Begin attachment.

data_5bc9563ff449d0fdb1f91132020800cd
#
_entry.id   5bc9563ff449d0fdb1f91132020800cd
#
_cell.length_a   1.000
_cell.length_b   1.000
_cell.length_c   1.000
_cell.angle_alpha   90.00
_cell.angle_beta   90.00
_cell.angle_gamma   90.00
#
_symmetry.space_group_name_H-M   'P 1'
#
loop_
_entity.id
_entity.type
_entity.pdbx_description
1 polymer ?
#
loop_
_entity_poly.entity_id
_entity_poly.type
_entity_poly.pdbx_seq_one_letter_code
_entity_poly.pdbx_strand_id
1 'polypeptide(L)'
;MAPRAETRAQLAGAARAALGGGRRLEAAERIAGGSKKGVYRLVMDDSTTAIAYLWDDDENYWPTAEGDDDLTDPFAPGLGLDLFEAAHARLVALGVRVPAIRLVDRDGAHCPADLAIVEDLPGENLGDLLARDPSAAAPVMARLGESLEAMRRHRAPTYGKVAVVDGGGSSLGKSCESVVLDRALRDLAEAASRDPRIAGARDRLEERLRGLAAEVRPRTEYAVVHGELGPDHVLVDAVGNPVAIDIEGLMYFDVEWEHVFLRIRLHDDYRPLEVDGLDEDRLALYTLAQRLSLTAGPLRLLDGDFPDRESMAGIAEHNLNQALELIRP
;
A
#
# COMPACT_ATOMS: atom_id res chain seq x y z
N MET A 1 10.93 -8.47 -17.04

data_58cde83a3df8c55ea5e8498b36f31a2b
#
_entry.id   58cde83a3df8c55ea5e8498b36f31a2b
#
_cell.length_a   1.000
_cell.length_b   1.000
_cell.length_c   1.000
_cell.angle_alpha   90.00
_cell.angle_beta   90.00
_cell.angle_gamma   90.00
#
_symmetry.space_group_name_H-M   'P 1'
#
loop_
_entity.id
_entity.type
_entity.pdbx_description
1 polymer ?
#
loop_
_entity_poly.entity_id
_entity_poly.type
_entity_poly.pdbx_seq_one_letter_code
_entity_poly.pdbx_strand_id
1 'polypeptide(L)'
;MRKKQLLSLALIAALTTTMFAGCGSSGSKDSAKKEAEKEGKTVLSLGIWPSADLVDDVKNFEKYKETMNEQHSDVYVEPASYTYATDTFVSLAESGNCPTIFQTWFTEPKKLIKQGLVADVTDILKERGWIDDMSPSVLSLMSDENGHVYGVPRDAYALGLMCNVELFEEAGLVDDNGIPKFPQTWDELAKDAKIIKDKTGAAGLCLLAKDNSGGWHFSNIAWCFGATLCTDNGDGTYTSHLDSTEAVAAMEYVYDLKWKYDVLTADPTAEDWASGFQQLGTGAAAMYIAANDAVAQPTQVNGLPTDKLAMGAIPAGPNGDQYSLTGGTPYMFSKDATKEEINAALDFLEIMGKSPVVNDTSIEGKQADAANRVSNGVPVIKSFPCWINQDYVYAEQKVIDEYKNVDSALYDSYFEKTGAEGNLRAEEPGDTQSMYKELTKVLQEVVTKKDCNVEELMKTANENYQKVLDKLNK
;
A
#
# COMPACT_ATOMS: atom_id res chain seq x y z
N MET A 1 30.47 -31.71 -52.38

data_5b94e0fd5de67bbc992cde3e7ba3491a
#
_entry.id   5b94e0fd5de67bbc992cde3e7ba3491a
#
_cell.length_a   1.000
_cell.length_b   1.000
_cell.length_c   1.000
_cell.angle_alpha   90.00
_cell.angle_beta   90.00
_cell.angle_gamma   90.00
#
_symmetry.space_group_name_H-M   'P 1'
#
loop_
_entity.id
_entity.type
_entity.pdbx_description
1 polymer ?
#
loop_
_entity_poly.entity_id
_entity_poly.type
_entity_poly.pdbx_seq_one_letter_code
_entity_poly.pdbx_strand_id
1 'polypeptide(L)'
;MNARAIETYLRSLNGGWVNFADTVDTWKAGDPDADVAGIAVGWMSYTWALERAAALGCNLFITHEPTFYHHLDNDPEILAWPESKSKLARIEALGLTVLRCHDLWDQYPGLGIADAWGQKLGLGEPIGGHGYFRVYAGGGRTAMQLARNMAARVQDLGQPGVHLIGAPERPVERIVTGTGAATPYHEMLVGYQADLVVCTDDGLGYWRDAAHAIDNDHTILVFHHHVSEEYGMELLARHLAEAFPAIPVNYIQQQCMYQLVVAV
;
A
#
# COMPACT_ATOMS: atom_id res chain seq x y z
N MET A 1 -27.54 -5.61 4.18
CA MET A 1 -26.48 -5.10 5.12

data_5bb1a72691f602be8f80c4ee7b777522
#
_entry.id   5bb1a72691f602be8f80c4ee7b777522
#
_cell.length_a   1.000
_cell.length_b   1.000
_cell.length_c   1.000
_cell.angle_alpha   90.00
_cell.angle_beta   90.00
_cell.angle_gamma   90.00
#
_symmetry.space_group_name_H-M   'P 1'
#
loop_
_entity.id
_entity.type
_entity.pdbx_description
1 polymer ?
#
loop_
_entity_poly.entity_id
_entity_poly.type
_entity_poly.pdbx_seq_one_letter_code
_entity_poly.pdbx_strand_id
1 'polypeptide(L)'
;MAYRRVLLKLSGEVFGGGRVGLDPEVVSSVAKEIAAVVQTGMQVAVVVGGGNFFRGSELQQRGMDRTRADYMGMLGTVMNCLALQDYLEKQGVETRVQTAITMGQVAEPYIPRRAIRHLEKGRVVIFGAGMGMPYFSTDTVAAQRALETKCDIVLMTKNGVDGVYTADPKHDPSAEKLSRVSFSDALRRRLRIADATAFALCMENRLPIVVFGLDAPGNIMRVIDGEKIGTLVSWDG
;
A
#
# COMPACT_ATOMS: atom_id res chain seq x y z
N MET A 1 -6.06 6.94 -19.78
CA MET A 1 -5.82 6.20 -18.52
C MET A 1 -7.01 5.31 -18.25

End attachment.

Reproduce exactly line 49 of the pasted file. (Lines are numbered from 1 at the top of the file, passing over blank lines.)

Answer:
1 polymer ?